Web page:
Eugene Montézin, (1864-1946)
son of a lace designer, who entered him in a workshop in Montezin,
abandoned this career very quickly, to follow the sirens songs
of the impressionism.
At the age of 17, he decided to devote himself to his passion: landscape painting.
A talented self-taught artist, he is not attached to any workshop.
A true nature lover, he developed an exceptional talent as a landscape painter thanks to a sharp sense of observation.
Sensitized since his childhood by his father, a great fishing and hunting enthusiast.
During his escapades in the surroundings of Paris he discovered the countryside and walked along the rivers, where he felt in communion with nature.
Strongly influenced by Monet, Montézin excelled in painting with a lively touch that seemed to make the canvas vibrate. His touch is made up of successive layers that intermingle with each other and create the sensation of movement.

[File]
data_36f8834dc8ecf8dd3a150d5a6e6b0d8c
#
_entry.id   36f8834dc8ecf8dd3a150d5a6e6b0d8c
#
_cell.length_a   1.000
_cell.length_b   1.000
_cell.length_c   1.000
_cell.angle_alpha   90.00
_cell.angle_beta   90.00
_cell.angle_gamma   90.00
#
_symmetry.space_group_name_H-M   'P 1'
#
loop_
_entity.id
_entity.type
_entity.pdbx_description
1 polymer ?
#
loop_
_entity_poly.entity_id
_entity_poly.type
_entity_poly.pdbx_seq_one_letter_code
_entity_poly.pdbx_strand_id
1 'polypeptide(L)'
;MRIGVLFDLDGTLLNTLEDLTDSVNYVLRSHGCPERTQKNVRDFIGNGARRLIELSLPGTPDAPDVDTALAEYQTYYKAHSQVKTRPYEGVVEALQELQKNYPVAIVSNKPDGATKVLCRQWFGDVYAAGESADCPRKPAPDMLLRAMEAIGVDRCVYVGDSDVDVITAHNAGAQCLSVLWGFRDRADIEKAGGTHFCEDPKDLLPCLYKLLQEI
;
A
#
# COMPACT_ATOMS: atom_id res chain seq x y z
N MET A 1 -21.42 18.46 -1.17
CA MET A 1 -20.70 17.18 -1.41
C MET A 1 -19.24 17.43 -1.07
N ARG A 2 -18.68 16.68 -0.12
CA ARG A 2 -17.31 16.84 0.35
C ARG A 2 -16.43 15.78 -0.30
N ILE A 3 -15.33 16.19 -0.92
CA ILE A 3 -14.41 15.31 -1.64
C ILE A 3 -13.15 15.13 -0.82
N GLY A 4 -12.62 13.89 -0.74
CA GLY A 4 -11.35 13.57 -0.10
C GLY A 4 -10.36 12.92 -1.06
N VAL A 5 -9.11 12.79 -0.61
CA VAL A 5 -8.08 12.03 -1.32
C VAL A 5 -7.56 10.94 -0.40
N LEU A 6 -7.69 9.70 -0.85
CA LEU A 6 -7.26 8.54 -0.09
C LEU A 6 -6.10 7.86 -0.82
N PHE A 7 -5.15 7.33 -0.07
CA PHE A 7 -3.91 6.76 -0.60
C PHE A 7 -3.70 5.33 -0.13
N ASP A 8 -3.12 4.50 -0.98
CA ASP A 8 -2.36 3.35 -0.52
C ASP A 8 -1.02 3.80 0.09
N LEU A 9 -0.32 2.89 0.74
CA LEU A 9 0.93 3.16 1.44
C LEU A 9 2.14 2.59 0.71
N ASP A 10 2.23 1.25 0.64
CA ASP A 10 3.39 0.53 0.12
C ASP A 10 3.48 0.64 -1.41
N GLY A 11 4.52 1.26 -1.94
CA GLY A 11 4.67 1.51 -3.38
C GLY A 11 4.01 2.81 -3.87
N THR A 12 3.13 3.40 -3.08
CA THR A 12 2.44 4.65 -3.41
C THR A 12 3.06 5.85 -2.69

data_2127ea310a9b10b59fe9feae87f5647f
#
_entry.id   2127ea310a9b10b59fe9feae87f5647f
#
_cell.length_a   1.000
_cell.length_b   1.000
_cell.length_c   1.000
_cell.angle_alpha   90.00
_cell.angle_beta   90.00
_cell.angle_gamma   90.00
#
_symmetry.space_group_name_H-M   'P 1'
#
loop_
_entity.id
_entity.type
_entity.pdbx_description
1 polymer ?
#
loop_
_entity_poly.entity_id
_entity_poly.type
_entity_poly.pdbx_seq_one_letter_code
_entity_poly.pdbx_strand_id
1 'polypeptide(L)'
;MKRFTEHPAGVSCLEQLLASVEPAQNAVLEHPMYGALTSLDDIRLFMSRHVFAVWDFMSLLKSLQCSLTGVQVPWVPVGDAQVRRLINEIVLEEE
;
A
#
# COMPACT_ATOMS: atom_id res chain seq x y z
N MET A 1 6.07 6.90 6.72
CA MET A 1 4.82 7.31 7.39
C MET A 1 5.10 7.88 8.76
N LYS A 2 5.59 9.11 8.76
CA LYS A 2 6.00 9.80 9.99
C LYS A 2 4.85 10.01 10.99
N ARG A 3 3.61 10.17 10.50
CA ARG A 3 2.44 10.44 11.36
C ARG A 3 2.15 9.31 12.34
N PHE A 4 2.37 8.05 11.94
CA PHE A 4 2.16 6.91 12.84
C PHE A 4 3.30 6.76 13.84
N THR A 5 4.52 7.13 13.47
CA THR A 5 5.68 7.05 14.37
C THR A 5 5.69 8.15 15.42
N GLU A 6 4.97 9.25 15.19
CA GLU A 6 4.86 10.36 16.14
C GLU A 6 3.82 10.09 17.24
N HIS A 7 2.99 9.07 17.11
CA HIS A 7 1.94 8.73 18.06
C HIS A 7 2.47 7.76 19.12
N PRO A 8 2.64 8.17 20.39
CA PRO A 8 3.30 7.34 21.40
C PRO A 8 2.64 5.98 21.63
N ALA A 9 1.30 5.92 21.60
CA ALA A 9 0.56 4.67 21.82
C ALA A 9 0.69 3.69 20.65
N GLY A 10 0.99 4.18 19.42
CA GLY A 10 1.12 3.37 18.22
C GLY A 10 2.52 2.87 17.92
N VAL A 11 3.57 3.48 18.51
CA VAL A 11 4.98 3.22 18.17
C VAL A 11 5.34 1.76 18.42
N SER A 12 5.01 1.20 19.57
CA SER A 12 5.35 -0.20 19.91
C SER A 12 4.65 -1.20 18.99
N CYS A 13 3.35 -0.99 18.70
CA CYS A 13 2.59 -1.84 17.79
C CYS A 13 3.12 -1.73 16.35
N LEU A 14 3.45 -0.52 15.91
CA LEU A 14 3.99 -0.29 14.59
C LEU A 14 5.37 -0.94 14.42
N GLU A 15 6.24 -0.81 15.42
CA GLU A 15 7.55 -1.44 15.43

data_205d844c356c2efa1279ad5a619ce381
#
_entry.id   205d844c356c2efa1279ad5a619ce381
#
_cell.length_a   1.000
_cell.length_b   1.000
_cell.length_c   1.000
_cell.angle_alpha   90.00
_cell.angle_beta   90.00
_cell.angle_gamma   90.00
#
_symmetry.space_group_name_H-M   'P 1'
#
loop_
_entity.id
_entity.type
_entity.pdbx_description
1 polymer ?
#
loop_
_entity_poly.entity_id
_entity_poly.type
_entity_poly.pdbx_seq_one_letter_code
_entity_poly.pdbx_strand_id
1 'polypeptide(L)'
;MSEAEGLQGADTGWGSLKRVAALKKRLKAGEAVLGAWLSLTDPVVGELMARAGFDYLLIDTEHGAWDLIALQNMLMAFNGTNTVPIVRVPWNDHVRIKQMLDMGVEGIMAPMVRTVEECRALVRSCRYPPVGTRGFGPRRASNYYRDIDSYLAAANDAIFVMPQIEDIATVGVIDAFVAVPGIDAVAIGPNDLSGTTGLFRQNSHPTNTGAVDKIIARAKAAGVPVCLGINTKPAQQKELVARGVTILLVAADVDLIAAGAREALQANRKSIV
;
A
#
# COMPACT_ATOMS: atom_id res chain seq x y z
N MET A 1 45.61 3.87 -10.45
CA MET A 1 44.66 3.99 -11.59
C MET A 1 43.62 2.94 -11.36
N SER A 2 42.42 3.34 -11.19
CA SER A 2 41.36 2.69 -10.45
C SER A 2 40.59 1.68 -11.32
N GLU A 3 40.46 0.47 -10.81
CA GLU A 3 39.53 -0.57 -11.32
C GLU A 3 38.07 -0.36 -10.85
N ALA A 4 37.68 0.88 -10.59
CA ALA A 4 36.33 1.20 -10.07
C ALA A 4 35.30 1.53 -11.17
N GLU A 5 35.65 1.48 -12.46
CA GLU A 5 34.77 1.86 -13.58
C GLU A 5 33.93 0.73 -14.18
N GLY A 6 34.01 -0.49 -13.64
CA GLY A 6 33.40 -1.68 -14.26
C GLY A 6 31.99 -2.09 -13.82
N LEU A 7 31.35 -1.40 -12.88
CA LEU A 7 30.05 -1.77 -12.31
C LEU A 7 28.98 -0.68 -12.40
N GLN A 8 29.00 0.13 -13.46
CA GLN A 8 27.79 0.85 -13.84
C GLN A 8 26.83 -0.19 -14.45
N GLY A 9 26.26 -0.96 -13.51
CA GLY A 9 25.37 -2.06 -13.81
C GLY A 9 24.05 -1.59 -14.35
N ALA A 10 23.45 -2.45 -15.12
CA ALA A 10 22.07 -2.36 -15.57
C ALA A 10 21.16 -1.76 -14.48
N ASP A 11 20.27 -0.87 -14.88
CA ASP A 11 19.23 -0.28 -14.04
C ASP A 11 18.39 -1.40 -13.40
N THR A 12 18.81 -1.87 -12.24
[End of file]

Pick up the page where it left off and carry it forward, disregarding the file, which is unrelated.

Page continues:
In 1922, the Georges Petit gallery devoted an exhibition to him in Paris, which was a real success
1923, he was named Chevalier of the Legion of Honor.
1932, he was awarded the medal of honor at the Salon des Artistes Français.
Since 1897, no landscape painter had received this recognition after Harpignies.
In 1933, he was promoted to Officer of the Legion of Honor and unanimously elected President of the Jury of French Artists. That same year he exhibited 237 paintings representing five years of work at the Galerie Charpentier.
On July 5, 1941, he was elected member of the Institut de France at the Académie des Beaux-arts, in the chair of Edouard Vuillard.
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